Housewives (Sickness and Mortality Rate)

Oral Answers to Questions — Public Health – in the House of Commons on 20th April 1944.

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Photo of Sir Henry Morris-Jones Sir Henry Morris-Jones , Denbigh

asked the Minister of Health to what extent there has been an increase in sickness ratio and mortality amongst women during the past year; and how much of this is related to domestic housewives.

Photo of Mr Henry Willink Mr Henry Willink , Croydon North

The sickness benefit claims of approved societies showed a material increase in 1942 and a further rise in 1943, as compared with the pre-war average, short-term sickness among insured persons, both men and women; I regret, however, that it is not possible to state the precise extent of the increase. There is no statistical information available regarding sickness among domestic housewives. Detailed information as regards mortality rates is not yet available, but a provisional count indicates that the death rate in 1943 was slightly higher, at 11.1 per thousand population, than the figure of 10.5 recorded for 1942.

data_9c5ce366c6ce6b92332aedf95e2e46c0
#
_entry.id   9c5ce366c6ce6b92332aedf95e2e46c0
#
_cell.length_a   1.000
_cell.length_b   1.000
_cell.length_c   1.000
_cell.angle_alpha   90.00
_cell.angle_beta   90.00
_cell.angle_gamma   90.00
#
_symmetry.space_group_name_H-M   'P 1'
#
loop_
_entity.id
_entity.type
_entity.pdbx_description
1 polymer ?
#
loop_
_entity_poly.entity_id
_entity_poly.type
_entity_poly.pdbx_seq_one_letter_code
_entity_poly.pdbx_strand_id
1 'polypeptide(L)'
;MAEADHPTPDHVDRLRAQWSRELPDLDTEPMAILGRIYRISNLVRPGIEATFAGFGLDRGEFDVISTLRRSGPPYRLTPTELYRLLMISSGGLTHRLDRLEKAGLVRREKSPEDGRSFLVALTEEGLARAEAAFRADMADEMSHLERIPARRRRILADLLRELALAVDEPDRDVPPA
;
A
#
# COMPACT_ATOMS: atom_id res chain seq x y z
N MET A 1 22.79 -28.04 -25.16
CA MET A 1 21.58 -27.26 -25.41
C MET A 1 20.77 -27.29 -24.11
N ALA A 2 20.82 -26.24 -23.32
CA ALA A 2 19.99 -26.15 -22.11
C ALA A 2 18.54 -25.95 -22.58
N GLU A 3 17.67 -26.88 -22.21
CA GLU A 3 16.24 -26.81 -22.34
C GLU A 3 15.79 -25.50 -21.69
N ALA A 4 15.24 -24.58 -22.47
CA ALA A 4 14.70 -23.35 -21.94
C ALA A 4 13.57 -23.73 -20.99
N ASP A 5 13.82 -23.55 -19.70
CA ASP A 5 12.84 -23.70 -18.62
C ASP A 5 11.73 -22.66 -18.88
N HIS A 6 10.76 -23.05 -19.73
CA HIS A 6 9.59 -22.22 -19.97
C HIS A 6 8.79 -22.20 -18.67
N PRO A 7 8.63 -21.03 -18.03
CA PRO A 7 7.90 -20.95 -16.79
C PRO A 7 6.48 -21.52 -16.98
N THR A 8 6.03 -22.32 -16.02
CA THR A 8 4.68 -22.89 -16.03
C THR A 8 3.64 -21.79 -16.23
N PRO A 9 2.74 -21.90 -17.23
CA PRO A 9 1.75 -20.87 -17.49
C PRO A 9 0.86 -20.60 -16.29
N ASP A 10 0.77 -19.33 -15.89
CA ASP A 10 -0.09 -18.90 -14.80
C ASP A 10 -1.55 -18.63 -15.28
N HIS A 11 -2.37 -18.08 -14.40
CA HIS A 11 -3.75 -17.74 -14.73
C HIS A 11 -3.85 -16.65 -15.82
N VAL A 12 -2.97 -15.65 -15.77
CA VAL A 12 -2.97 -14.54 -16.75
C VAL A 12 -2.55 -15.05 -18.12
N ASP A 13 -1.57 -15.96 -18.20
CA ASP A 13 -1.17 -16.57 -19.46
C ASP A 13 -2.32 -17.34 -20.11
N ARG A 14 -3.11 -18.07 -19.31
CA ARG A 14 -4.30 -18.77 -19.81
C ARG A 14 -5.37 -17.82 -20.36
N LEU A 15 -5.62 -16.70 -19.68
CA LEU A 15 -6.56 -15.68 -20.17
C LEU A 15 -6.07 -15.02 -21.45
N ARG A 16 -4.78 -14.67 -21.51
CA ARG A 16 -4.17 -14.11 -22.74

Photo of Sir Henry Morris-Jones Sir Henry Morris-Jones , Denbigh

Will my right hon. and learned Friend make further inquiries in his Department on this particular matter?

Photo of Mr Henry Willink Mr Henry Willink , Croydon North

I doubt whether a particular inquiry for statistical information about domestic housewives is practicable.